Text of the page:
We hear it all the time. We may even say it or believe it ourselves. The myth that running is bad for the knees. But let’s think about that. If running was bad for the knees and caused knee arthritis, why doesn’t everyone who runs have a problem? Why can some people run into their 80s and beyond while others get sidelined at 35? Good genetics? Form? Shoes? Let’s find out.
Moderate physical activity is recommended for people of all ages. It is especially important for people 40 and up for the many health benefits it provides. For people with osteoarthritis (OA), exercise is one of the most recommended treatments. This is because it improves strength, range of motion and can help with weight management.
The Science Behind Running and Knee Arthritis
Studies have looked into running’s impact on healthy knees, but until recently, there wasn’t much data available on how it impacted knees with OA. One such study compared runners to non-runners age 50+ and measured whether over 48 months, running worsened OA symptoms. Compared to non-runners, runners had no significant interactions between running and injury and did not have increased odds for their symptoms worsening. The runners in the group also reported decreased pain symptoms.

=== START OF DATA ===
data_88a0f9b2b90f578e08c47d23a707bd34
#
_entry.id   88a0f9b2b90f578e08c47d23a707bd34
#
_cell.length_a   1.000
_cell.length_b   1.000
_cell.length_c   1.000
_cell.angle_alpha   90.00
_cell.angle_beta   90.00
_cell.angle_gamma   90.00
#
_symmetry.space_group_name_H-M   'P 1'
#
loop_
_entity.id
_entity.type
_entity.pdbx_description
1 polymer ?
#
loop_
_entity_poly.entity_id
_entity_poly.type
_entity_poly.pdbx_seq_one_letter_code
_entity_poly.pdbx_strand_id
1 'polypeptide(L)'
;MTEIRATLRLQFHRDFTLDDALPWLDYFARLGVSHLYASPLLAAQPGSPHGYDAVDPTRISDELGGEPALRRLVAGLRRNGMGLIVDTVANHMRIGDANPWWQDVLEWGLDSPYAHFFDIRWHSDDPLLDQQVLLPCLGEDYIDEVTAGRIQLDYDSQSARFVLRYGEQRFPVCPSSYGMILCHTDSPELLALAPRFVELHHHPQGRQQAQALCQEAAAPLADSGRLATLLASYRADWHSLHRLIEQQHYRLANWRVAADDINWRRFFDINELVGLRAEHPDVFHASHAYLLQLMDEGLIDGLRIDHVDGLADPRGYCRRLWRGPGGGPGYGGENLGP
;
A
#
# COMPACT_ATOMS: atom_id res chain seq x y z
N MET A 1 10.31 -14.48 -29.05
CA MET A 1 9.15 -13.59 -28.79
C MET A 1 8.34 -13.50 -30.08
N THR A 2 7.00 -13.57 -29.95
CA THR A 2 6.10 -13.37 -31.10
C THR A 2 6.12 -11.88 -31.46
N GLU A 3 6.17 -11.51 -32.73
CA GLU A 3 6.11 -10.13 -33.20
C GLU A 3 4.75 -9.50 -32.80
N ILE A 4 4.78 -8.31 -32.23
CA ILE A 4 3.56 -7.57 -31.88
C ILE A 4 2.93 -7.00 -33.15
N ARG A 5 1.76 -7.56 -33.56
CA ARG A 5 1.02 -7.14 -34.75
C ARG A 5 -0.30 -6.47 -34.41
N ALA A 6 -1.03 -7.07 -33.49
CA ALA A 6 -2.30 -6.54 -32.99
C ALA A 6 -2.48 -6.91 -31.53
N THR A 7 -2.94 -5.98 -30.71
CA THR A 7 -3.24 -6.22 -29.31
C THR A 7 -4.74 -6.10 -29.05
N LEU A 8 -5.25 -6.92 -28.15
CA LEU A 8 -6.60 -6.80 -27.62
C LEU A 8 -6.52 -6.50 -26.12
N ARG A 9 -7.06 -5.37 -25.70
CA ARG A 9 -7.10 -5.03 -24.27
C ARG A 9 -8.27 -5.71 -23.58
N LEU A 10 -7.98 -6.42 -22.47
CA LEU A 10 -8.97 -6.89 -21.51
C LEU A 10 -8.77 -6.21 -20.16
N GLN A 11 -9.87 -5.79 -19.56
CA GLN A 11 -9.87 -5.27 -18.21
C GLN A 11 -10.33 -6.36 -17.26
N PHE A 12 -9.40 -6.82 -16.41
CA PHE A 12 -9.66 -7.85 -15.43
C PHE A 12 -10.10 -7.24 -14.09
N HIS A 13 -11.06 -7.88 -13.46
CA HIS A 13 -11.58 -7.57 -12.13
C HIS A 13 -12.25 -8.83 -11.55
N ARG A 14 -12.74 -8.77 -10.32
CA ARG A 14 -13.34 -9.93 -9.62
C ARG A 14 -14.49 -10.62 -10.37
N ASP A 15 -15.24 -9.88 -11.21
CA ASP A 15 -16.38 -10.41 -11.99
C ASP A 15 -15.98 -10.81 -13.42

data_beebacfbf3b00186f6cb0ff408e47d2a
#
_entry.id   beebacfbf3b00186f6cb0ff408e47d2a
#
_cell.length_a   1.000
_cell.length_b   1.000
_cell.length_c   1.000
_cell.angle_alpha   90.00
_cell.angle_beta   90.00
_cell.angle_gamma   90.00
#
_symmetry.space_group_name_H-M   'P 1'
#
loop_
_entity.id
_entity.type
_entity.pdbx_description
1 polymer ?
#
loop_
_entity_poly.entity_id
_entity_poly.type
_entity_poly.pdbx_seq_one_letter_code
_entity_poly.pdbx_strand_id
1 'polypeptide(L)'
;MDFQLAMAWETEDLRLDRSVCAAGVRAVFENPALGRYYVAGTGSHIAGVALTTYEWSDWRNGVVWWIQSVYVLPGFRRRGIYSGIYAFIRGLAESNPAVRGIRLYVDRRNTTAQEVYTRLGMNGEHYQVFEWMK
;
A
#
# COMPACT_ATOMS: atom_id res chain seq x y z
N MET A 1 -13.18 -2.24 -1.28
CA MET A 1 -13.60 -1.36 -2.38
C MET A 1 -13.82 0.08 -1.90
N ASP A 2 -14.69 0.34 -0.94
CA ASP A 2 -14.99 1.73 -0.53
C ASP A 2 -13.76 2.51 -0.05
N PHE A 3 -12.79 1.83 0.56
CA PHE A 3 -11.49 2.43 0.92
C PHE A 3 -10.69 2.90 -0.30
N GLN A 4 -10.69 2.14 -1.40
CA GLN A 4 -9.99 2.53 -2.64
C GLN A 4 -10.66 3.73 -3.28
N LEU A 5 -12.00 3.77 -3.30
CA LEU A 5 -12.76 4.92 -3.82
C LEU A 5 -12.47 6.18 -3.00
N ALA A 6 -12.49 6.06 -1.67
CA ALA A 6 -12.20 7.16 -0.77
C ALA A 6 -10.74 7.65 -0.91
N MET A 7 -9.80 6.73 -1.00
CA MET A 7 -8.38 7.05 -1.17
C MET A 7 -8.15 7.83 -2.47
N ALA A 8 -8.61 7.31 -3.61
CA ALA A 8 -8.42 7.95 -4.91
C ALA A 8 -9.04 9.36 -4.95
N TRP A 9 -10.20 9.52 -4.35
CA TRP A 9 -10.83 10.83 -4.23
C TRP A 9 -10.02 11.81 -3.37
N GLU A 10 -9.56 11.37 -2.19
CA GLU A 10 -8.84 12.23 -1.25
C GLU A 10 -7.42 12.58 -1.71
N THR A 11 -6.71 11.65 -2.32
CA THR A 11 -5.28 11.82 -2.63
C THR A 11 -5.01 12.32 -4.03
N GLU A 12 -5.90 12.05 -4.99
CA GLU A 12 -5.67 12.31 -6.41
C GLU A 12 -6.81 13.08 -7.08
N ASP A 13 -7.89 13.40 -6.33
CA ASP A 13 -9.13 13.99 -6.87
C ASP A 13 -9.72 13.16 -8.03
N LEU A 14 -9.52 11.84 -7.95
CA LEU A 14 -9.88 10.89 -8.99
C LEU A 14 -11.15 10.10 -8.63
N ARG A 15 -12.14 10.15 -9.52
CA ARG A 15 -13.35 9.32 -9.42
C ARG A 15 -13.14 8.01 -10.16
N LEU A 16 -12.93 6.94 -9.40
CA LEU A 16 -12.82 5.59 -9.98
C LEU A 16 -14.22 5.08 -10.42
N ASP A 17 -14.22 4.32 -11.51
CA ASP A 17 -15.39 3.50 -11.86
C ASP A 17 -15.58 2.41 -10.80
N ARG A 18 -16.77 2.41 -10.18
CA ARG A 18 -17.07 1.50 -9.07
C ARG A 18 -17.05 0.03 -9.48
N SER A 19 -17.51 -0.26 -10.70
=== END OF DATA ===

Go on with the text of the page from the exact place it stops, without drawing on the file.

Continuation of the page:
There are additional merits that running provides, including improved muscle strength, which may lessen the impact felt by the knee while running. Better proprioception can be better among runners versus non-runners. Understanding where your body is in space can help improve posture, coordination and reduce the risk of a fall.
Given the cardiovascular benefits, understanding running’s impact on OA is an important lesson for those who sideline their running due to concern for worsening their symptoms. If you have knee arthritis and would like to explore running or get back into it, schedule an appointment with a physical therapist for an evaluation to ensure it is safe to run. We appreciate the passion many runners feel and empathize with the feeling of loss when running shoes have to be packed away. So dust off those sneakers and head on in for an evaluation. Let’s see if we can help get you back out there.